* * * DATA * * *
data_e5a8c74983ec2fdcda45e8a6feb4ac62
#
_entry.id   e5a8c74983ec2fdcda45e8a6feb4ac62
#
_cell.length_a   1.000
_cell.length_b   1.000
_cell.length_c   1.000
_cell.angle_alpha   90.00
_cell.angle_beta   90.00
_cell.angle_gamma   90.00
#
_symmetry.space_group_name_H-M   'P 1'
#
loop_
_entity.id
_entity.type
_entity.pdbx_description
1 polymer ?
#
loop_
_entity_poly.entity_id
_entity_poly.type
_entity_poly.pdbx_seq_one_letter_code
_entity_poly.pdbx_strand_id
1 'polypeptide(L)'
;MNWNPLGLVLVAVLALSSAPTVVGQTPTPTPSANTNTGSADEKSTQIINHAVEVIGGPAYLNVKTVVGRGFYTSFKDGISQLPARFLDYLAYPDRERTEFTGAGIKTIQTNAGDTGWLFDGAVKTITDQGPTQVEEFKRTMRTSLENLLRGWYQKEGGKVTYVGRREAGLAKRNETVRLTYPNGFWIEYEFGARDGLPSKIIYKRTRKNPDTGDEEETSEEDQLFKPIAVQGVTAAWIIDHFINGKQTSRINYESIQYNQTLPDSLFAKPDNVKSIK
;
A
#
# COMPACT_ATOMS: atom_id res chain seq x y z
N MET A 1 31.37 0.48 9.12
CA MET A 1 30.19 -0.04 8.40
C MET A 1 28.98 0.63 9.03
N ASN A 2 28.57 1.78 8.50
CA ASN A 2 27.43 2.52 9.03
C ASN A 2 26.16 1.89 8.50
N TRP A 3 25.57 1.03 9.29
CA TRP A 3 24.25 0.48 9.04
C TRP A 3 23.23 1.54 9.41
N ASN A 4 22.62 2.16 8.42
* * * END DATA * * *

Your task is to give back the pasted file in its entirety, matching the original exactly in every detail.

data_e5a8c74983ec2fdcda45e8a6feb4ac62
#
_entry.id   e5a8c74983ec2fdcda45e8a6feb4ac62
#
_cell.length_a   1.000
_cell.length_b   1.000
_cell.length_c   1.000
_cell.angle_alpha   90.00
_cell.angle_beta   90.00
_cell.angle_gamma   90.00
#
_symmetry.space_group_name_H-M   'P 1'
#
loop_
_entity.id
_entity.type
_entity.pdbx_description
1 polymer ?
#
loop_
_entity_poly.entity_id
_entity_poly.type
_entity_poly.pdbx_seq_one_letter_code
_entity_poly.pdbx_strand_id
1 'polypeptide(L)'
;MNWNPLGLVLVAVLALSSAPTVVGQTPTPTPSANTNTGSADEKSTQIINHAVEVIGGPAYLNVKTVVGRGFYTSFKDGISQLPARFLDYLAYPDRERTEFTGAGIKTIQTNAGDTGWLFDGAVKTITDQGPTQVEEFKRTMRTSLENLLRGWYQKEGGKVTYVGRREAGLAKRNETVRLTYPNGFWIEYEFGARDGLPSKIIYKRTRKNPDTGDEEETSEEDQLFKPIAVQGVTAAWIIDHFINGKQTSRINYESIQYNQTLPDSLFAKPDNVKSIK
;
A
#
# COMPACT_ATOMS: atom_id res chain seq x y z
N MET A 1 31.37 0.48 9.12
CA MET A 1 30.19 -0.04 8.40
C MET A 1 28.98 0.63 9.03
N ASN A 2 28.57 1.78 8.50
CA ASN A 2 27.43 2.52 9.03
C ASN A 2 26.16 1.89 8.50
N TRP A 3 25.57 1.03 9.29
CA TRP A 3 24.25 0.48 9.04
C TRP A 3 23.23 1.54 9.41
N ASN A 4 22.62 2.16 8.42